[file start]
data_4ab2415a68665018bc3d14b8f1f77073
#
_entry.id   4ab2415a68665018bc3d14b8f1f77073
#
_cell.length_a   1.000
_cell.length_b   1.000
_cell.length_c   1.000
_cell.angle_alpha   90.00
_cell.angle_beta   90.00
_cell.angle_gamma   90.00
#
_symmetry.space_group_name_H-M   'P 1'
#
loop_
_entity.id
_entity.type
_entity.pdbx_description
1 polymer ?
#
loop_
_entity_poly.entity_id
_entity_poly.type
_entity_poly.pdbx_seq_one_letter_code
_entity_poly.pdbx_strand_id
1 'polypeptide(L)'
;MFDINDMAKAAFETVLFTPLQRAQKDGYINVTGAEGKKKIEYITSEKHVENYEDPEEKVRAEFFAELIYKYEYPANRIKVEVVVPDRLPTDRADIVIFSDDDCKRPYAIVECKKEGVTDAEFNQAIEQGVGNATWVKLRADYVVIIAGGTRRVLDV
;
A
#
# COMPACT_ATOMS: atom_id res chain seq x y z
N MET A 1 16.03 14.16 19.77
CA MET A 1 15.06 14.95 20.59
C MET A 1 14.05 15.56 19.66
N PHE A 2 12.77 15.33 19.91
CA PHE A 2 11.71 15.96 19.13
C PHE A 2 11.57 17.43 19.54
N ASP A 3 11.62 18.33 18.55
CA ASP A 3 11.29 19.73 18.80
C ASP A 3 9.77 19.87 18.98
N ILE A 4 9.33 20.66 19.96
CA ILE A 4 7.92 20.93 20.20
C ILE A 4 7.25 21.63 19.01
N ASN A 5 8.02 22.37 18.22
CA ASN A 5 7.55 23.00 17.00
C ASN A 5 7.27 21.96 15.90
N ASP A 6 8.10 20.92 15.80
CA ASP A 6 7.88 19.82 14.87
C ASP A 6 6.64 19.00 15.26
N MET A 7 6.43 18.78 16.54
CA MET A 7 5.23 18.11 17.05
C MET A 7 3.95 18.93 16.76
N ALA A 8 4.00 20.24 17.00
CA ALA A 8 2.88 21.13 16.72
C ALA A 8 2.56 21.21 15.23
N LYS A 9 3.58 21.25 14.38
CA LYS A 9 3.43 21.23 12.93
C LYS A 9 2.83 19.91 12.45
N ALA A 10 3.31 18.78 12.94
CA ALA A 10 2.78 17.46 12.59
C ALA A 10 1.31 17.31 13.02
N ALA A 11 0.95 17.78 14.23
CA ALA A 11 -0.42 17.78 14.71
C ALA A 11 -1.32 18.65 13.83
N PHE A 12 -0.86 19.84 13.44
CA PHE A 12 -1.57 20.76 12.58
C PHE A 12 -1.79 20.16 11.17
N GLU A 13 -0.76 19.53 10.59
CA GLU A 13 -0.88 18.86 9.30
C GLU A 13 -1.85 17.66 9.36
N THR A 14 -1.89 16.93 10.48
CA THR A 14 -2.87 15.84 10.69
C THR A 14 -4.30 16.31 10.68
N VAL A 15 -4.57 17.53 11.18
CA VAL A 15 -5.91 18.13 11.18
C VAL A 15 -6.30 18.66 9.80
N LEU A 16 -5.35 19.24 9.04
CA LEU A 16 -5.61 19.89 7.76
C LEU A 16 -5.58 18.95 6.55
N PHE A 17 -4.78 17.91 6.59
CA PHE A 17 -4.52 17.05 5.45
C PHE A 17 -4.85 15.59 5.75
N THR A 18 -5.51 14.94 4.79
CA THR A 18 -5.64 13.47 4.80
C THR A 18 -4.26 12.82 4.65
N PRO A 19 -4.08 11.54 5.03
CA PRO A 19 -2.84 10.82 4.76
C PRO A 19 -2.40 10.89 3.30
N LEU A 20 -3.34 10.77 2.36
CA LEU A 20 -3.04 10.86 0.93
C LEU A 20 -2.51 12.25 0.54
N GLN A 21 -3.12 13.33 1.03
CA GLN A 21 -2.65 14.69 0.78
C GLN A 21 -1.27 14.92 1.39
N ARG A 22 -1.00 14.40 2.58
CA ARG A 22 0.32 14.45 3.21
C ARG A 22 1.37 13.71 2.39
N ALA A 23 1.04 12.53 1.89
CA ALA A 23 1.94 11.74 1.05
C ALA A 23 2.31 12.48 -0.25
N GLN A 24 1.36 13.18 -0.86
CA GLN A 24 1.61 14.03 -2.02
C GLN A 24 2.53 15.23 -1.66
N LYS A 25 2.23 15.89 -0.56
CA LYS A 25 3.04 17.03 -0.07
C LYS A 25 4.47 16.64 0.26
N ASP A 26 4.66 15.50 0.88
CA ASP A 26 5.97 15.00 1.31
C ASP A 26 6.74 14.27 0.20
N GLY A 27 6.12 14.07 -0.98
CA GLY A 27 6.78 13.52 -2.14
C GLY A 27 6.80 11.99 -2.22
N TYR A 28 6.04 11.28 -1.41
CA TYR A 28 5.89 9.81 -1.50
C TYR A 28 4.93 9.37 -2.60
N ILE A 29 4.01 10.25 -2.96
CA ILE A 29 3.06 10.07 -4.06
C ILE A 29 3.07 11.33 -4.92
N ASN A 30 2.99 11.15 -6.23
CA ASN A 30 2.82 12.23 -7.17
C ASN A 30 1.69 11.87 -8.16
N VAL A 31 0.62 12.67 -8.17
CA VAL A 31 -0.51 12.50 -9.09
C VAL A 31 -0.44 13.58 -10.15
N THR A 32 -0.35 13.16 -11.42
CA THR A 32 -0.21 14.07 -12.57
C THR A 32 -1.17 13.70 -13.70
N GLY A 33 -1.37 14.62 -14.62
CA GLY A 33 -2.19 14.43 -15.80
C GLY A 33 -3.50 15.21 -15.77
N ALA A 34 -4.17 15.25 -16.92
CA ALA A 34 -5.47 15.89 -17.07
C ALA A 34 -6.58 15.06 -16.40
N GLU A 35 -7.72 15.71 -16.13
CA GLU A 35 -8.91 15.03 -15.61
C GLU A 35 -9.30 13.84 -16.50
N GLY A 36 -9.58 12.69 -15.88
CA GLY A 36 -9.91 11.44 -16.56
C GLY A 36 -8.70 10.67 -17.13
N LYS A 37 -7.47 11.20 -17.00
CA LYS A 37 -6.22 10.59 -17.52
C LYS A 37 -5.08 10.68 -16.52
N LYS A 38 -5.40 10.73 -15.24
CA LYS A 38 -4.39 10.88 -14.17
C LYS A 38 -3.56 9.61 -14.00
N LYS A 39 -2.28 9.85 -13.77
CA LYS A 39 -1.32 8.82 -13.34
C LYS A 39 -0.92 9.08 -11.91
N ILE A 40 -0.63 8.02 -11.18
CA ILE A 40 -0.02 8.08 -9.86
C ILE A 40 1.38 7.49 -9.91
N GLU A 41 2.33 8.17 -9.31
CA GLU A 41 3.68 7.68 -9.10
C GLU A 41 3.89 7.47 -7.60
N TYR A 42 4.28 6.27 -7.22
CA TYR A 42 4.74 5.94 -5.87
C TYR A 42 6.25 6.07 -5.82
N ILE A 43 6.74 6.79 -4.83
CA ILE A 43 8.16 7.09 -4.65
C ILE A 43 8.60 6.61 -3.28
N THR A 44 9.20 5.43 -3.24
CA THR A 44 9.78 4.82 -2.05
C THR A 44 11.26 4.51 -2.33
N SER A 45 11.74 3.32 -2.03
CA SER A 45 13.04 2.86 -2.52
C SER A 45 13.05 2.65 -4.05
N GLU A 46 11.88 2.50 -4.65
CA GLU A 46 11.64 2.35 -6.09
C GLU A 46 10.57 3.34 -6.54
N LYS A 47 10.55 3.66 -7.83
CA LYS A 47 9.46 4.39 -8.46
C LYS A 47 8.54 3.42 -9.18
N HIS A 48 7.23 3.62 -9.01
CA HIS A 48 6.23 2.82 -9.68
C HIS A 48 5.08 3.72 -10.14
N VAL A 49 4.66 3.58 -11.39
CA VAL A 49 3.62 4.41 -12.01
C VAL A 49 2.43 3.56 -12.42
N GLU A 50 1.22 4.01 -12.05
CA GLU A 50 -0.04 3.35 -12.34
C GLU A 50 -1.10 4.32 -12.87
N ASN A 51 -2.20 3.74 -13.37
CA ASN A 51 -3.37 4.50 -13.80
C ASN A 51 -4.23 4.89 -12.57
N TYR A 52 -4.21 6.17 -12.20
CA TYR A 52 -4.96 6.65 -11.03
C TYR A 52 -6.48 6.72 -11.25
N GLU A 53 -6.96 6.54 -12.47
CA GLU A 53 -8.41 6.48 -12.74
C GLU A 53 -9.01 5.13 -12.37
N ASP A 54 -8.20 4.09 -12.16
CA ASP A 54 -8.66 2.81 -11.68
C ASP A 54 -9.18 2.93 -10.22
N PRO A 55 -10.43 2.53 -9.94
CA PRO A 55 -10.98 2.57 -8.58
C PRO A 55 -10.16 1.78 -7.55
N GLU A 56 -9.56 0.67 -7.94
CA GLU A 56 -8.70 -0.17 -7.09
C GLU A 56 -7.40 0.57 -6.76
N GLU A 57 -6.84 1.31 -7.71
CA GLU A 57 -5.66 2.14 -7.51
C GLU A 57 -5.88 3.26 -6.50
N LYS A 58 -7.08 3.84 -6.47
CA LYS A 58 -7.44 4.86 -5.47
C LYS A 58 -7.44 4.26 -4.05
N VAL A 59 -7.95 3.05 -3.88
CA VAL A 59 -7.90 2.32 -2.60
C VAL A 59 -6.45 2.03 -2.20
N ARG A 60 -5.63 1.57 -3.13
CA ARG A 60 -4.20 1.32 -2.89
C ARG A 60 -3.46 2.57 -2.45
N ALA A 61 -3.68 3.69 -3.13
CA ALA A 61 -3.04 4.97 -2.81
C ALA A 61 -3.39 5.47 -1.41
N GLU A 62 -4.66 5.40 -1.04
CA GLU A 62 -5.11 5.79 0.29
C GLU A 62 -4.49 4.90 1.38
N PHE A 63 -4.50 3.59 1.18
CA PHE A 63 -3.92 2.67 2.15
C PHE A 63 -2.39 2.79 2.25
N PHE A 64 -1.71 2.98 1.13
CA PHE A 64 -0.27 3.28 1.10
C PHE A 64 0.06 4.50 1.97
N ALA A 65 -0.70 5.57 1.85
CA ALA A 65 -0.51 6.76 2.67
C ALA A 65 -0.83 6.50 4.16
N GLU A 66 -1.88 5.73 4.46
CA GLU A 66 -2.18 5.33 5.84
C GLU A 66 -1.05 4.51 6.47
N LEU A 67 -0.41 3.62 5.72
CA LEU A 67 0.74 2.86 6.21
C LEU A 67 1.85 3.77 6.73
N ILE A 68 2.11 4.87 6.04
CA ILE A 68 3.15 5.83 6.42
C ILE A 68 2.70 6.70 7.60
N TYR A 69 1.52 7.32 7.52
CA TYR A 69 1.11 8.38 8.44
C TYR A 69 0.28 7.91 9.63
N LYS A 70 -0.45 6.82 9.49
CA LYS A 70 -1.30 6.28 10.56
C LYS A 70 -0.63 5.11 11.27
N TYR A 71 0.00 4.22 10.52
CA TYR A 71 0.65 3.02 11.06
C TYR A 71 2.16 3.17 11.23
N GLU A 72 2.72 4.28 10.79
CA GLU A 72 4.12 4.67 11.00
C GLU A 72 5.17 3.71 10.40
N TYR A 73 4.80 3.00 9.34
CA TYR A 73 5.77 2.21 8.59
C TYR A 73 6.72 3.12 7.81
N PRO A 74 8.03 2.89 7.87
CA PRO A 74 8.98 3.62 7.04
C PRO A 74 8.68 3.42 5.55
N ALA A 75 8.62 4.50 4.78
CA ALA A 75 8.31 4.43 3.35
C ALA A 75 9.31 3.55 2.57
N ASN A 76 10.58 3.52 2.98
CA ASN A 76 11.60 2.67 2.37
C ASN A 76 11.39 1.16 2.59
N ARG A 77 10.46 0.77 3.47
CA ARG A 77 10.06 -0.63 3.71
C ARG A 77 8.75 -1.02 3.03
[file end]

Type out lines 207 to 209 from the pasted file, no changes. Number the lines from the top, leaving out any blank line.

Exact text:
C VAL A 59 -6.45 2.03 -2.20
N ARG A 60 -5.63 1.57 -3.13
CA ARG A 60 -4.20 1.32 -2.89